Shadow Banking Explained

By | October 3, 2016

Shadow Banking Explained

The banking system in India dates back to the last decades of the 18th century. Banking institutions have been operating since then. As we all know, traditional banks are regulated by depository authorities. But did you know that there are non-banking financial companies (NBFC) that provide similar services to those of the traditional commercial banks which are not regulated and these institutions form the shadow banking structure in the country.

Hearing the term ‘shadow banking’ for the first time? Well, we’ll tell you about the different facets of shadow banking and help you understand it.

Shadow banking and the Indian economy

The shadow banking system varies for countries and in most countries, these banking entities are not governed by any regulatory authority. But the shadow banking system is different in India, since the Reserve Bank of India, has a regulatory structure over the NBFCs. There are rigorous registration requirements, close supervision, and detailed reporting of the activities of the NBFCs in India.

The NBFCs in India comprises of the investment, insurance, chit fund, stock broking, and merchant broking companies which act as financial intermediaries to the banks.

Difference between shadow banks and traditional banks

Shadow Banks Traditional Banks
These banks cannot create money, by virtue of deposits, unless they have licences from the RBI. There are limits to the amount of deposit they can garner. These commercial banks can create money, by virtue of the deposits made by their customers.
These banks have lower regulatory oversight and transparency. These banks are extremely well-regulated and transparent with their business operations.
These banks do not have access to the central bank repository or any other funds in times of emergency. These banks are backed by the central government and apex banking authorities, and hence can borrow money from the RBI, during an emergency.
The liabilities of shadow banks are uninsured. Generally, most banks enjoy a certain amount of government backing and the liabilities are insured up to a specific limit.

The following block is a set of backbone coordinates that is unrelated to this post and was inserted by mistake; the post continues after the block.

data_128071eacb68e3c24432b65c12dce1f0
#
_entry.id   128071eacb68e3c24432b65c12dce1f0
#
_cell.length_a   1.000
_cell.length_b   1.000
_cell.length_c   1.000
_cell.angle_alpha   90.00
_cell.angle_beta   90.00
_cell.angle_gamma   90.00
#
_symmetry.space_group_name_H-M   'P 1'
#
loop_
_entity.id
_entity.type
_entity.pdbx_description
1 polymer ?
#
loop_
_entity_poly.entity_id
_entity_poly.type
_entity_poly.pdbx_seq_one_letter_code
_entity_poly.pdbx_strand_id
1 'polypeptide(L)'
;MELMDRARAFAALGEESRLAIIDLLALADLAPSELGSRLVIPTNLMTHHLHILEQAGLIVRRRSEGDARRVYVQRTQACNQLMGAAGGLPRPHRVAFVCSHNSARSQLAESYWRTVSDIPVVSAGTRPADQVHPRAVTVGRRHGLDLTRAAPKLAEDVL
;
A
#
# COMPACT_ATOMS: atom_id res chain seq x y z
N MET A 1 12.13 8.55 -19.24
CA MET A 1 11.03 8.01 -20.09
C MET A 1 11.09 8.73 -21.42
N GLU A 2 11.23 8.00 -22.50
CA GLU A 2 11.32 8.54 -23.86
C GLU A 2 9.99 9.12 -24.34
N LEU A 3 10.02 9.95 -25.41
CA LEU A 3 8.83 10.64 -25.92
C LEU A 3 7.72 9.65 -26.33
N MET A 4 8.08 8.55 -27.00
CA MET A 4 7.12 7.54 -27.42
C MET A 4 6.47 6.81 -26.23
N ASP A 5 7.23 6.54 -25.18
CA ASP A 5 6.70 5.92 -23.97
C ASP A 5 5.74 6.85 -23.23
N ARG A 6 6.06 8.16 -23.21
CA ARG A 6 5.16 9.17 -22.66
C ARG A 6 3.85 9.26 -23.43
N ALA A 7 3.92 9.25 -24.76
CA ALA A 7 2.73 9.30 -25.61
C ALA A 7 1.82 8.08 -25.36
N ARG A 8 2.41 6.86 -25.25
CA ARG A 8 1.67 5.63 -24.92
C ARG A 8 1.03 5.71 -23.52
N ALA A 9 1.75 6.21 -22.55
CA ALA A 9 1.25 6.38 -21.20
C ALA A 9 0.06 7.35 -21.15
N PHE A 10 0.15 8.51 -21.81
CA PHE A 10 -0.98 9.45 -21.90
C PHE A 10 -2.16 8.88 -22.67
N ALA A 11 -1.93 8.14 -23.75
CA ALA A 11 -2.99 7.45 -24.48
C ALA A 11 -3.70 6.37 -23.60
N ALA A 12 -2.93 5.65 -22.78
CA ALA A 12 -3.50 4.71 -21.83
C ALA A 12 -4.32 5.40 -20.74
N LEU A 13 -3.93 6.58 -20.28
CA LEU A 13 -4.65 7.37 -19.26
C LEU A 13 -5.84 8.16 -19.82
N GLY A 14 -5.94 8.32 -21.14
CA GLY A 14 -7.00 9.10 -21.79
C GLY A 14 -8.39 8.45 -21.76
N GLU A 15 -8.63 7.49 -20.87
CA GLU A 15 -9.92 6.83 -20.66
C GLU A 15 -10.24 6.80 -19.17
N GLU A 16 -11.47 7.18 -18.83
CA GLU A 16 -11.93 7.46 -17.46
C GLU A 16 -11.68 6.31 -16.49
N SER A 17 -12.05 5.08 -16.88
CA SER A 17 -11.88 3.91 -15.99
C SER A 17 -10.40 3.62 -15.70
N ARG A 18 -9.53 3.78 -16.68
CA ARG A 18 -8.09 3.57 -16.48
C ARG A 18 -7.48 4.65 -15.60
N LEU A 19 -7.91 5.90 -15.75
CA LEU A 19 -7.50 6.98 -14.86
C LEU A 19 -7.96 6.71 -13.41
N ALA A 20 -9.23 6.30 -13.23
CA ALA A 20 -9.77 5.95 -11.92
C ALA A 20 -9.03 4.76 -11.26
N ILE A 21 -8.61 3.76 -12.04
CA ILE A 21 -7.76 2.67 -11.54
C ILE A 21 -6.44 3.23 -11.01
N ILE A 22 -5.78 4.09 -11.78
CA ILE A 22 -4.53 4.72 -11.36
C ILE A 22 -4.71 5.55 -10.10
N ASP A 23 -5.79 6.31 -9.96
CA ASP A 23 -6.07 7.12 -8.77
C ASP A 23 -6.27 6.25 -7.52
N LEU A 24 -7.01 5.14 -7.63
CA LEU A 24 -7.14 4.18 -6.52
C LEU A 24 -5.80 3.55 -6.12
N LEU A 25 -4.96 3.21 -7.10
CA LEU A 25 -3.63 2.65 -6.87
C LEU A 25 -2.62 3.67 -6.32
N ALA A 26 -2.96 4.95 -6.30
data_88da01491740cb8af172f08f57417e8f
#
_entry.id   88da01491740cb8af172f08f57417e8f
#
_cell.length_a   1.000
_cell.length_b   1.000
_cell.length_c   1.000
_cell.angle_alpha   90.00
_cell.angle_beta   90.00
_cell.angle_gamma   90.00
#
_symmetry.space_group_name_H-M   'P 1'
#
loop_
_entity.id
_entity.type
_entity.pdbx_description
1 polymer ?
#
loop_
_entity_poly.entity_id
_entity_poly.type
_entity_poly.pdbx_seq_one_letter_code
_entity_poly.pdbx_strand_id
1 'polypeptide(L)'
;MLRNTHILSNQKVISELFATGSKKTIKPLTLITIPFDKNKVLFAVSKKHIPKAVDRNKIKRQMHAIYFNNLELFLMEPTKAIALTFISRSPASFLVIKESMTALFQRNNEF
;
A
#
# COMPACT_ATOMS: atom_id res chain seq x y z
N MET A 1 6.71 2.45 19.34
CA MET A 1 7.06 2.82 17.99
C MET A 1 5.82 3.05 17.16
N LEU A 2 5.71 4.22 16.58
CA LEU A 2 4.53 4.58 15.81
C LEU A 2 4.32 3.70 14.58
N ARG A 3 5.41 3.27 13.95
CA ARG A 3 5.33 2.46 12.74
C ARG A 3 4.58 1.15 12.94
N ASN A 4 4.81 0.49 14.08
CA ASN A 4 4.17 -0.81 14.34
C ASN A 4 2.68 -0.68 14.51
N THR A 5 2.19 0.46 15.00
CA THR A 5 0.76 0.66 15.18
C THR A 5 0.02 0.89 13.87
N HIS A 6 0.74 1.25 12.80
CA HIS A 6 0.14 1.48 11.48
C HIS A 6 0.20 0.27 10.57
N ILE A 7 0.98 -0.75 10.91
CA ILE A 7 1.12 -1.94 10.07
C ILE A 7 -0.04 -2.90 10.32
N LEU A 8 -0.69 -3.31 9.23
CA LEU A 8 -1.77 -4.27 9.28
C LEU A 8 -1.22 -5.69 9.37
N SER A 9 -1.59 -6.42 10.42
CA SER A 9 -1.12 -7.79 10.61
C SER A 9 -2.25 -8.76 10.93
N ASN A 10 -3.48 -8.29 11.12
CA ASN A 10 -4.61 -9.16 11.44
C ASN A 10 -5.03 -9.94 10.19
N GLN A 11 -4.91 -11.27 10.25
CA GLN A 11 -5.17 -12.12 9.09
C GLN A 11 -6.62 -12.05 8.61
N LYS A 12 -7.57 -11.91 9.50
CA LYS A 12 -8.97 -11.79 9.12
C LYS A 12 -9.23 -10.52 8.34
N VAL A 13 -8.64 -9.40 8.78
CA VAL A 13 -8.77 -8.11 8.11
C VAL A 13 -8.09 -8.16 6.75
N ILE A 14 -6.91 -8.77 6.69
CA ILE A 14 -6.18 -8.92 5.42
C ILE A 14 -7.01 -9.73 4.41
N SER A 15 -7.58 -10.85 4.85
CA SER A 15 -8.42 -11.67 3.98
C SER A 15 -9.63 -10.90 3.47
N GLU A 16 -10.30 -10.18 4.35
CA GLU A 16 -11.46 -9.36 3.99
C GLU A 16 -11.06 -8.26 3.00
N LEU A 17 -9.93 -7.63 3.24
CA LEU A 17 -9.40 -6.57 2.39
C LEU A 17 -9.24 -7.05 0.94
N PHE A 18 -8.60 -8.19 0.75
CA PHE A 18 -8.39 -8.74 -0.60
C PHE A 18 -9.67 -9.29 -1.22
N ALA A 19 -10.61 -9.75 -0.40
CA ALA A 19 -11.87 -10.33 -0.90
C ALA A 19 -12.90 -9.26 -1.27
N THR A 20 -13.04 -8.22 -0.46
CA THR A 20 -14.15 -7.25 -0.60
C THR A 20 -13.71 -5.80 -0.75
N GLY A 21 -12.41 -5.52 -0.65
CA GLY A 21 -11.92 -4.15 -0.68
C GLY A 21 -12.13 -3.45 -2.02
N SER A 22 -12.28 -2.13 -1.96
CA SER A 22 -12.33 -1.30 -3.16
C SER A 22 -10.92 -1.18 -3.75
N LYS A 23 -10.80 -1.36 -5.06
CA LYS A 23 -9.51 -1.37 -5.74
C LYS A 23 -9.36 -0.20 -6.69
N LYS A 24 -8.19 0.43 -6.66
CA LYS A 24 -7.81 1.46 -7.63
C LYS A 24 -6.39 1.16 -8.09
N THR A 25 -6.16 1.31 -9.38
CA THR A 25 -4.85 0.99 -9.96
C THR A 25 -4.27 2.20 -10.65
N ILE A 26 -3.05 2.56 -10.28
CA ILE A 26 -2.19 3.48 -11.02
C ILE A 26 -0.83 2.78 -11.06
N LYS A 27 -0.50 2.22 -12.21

Dangers associated with shadow banks

While shadow banks act as supplements to the main banking system and bring about a lot of diversity in the financial sector, there are dangers associated with them as well.

  • There are a number of registered finance companies, which are not regulated by the norms and conditions of the RBI.
  • There are incorporated companies and many unincorporated entities that illegally accept deposits from customers, which also form a part of NBFCs.
  • There are unincorporated bodies that undertake financial activities without keeping a track of their transactions.

Since unincorporated entities can come up in any nook and corner of the country, it’s difficult to control them. These entities endanger the customers’ interests and often it can be risky to invest your money with these entities as they are not strictly regulated by RBI norms. Even though the shadow banking system is monitored by the RBI to a certain extent, it’s difficult to regulate this sector owing to the heterogeneous nature of the NBFCs. Moreover, there is no statistical data or consolidated database where you can get a clear picture of the financial transactions done by these NBFCs.

It is one of the constant endeavours of the RBI to regulate this sector in a better way, help control the fraudulent activities, and regularise the financial dealings of these entities.

On the contrary, traditional banking institutions are far more secure and reliable in terms of investment options.

So, in case you have decided to explore some traditional banking investment options, we’re right here with some exciting options and offers!

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